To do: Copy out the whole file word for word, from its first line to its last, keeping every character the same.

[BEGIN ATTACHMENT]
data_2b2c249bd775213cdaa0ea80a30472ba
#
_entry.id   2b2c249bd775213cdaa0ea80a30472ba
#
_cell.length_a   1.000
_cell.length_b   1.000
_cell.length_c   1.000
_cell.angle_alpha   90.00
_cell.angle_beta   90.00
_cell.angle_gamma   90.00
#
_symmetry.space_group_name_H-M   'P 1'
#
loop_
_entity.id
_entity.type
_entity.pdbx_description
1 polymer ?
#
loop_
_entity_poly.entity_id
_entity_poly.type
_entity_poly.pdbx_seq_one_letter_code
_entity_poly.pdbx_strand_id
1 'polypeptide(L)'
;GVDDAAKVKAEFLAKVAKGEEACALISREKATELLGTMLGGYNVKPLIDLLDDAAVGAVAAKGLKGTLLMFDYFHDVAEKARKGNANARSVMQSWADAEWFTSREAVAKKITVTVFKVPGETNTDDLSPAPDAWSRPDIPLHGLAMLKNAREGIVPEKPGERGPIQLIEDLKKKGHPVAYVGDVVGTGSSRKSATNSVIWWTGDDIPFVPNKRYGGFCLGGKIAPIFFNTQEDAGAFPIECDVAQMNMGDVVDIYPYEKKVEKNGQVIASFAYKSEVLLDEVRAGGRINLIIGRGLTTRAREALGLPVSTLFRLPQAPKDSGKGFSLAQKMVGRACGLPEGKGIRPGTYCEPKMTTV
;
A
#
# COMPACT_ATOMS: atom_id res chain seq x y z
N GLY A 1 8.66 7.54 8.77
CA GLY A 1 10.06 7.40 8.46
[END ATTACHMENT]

data_2b2c249bd775213cdaa0ea80a30472ba
#
_entry.id   2b2c249bd775213cdaa0ea80a30472ba
#
_cell.length_a   1.000
_cell.length_b   1.000
_cell.length_c   1.000
_cell.angle_alpha   90.00
_cell.angle_beta   90.00
_cell.angle_gamma   90.00
#
_symmetry.space_group_name_H-M   'P 1'
#
loop_
_entity.id
_entity.type
_entity.pdbx_description
1 polymer ?
#
loop_
_entity_poly.entity_id
_entity_poly.type
_entity_poly.pdbx_seq_one_letter_code
_entity_poly.pdbx_strand_id
1 'polypeptide(L)'
;GVDDAAKVKAEFLAKVAKGEEACALISREKATELLGTMLGGYNVKPLIDLLDDAAVGAVAAKGLKGTLLMFDYFHDVAEKARKGNANARSVMQSWADAEWFTSREAVAKKITVTVFKVPGETNTDDLSPAPDAWSRPDIPLHGLAMLKNAREGIVPEKPGERGPIQLIEDLKKKGHPVAYVGDVVGTGSSRKSATNSVIWWTGDDIPFVPNKRYGGFCLGGKIAPIFFNTQEDAGAFPIECDVAQMNMGDVVDIYPYEKKVEKNGQVIASFAYKSEVLLDEVRAGGRINLIIGRGLTTRAREALGLPVSTLFRLPQAPKDSGKGFSLAQKMVGRACGLPEGKGIRPGTYCEPKMTTV
;
A
#
# COMPACT_ATOMS: atom_id res chain seq x y z
N GLY A 1 8.66 7.54 8.77
CA GLY A 1 10.06 7.40 8.46